best query access strategy.

45
Distributed Database Design
  • The design of a distributed database introduces
    three new issues
  • How to partition the database into fragments.
  • Which fragments to replicate.
  • Where to locate those fragments and replicas.

46
Data Fragmentation
  • Data fragmentation allows us to break a single
    object into two or more segments or fragments.
  • Each fragment can be stored at any site over a
    computer network.
  • Data fragmentation information is stored in the
    distributed data catalog (DDC), from which it is
    accessed by the transaction processor (TP) to
    process user requests.
  • Three Types of Fragmentation Strategies
  • Horizontal fragmentation
  • Vertical fragmentation
  • Mixed fragmentation

47
A Sample CUSTOMER Table
Figure 10.16
48
Data Fragmentation
  • Horizontal Fragmentation Division of a relation
    into subsets (fragments) of tuples (rows). Each
    fragment is stored at a different node, and each
    fragment has unique rows. Each fragment
    represents the equivalent of a SELECT statement,
    with the WHERE clause on a single attribute.

Table 10.3 Horizontal Fragmentation of the
CUSTOMER Table By State
49
Table Fragments In Three Locations
Figure 10.17
50
Data Fragmentation
  • Vertical Fragmentation Division of a relation
    into attribute (column) subsets. Each subset
    (fragment) is stored at a different node, and
    each fragment has unique columns -- with the
    exception of the key column. This is the
    equivalent of the PROJECT statement.

Table 10.4 Vertical Fragmentation of the
CUSTOMER Table
51
Vertically Fragmented Table Contents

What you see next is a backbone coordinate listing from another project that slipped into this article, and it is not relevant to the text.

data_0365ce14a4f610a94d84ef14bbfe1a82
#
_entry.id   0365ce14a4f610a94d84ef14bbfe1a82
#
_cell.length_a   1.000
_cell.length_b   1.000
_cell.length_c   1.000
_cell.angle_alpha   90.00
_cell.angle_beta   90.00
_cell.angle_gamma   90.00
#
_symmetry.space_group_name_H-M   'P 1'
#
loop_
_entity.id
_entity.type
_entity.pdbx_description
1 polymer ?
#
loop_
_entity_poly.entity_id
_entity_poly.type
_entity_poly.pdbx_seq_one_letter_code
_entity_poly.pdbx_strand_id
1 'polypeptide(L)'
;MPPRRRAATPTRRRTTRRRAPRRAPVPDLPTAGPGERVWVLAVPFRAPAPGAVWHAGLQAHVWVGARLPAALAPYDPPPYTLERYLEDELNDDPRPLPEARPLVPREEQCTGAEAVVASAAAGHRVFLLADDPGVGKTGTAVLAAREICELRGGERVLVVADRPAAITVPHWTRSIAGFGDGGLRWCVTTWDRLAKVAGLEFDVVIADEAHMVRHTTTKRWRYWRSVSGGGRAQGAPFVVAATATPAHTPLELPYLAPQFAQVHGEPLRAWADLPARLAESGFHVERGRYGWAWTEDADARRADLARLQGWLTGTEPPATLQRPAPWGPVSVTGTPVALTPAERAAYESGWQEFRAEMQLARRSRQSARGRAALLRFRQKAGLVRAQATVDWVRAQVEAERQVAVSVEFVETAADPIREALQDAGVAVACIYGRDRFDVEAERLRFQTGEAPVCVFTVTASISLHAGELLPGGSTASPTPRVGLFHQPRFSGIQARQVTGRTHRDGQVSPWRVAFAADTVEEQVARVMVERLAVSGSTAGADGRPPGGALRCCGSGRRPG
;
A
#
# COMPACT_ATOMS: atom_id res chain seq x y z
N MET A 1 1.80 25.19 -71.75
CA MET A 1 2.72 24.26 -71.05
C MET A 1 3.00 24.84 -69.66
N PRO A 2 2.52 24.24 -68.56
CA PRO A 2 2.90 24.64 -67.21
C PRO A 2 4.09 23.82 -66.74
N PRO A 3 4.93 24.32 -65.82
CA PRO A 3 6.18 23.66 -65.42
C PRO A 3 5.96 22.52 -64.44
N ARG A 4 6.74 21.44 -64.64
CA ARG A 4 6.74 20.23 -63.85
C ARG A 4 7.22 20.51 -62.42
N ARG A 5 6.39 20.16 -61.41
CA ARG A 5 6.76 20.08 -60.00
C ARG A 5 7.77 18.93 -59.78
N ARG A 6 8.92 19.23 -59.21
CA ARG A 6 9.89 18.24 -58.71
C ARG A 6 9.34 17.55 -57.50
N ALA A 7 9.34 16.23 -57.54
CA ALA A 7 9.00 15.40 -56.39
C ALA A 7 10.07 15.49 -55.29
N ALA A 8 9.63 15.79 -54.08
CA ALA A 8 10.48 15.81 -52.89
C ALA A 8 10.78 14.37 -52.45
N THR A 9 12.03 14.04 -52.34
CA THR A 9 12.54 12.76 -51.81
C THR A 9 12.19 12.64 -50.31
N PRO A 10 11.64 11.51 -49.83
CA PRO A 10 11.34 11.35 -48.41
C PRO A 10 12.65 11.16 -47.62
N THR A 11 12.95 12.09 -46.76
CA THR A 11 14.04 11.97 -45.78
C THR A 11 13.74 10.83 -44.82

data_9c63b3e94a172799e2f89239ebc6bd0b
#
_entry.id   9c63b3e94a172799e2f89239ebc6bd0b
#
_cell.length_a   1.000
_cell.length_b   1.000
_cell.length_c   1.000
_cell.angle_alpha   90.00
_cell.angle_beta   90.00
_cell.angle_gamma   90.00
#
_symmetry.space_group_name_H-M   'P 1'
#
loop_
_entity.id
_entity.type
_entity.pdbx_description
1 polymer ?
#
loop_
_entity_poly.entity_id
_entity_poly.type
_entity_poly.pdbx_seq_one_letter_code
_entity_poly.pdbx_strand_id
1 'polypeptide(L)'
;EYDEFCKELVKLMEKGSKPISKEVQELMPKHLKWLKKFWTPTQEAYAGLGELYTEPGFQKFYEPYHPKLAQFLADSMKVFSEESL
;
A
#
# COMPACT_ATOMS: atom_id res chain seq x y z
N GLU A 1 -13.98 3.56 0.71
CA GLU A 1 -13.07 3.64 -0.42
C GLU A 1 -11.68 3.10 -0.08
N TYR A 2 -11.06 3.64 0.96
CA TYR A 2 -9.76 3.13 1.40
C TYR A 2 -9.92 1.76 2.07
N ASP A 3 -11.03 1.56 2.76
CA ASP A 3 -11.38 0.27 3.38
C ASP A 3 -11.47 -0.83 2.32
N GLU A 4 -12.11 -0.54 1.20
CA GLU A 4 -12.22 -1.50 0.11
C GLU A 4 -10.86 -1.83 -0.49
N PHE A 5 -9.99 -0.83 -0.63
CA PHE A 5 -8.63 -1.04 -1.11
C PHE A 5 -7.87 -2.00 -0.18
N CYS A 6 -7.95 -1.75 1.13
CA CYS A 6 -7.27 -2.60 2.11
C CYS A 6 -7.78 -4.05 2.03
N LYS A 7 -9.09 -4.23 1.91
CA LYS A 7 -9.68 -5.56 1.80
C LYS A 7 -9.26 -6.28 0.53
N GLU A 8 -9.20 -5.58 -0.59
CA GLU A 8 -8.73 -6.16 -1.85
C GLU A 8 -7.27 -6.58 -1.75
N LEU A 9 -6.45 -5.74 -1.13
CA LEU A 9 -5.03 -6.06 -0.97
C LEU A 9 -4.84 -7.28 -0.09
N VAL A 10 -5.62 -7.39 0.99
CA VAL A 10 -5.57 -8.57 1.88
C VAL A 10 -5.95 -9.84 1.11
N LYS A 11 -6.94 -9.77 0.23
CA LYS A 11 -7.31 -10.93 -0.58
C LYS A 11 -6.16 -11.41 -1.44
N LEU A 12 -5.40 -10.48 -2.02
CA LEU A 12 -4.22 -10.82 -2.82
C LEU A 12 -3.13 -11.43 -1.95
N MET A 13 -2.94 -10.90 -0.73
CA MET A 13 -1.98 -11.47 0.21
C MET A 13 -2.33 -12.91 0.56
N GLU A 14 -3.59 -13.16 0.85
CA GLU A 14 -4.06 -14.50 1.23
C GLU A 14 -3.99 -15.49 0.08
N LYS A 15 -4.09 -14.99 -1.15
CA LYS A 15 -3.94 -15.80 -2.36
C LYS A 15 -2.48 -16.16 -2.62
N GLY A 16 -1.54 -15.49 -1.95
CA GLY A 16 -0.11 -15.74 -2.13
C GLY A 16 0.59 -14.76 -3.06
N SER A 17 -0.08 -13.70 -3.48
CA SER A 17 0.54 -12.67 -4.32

Figure 10.18
52
Data Fragmentation
  • Mixed Fragmentation Combination of horizontal and
    vertical strategies. A table may be divided into
    several horizontal subsets (rows), each one
    having a subset of the attributes (columns).

53
Table 10.5 Mixed Fragmentation of the CUSTOMER
Table
54
Figure 10.19
55
Data Replication
  • Data replication refers to the storage of data
    copies at multiple sites served by a computer
    network.
  • Fragment copies can be stored at several sites to
    serve specific information requirements.
  • The existence of fragment copies can enhance data
    availability and response time, reducing
    communication and total query costs.

Figure 10.20
56
Data Replication
  • Mutual Consistency Rule
  • Replicated data are subject to the mutual
    consistency rule, which requires that all copies
    of data fragments be identical.
  • DDBMS must ensure that a database update is
    performed at all sites where replicas exist.
  • Data replication imposes additional DDBMS
    processing overhead.

57
Data Replication
  • Replication Conditions
  • A fully replicated database stores multiple
    copies of all database fragments at multiple
    sites.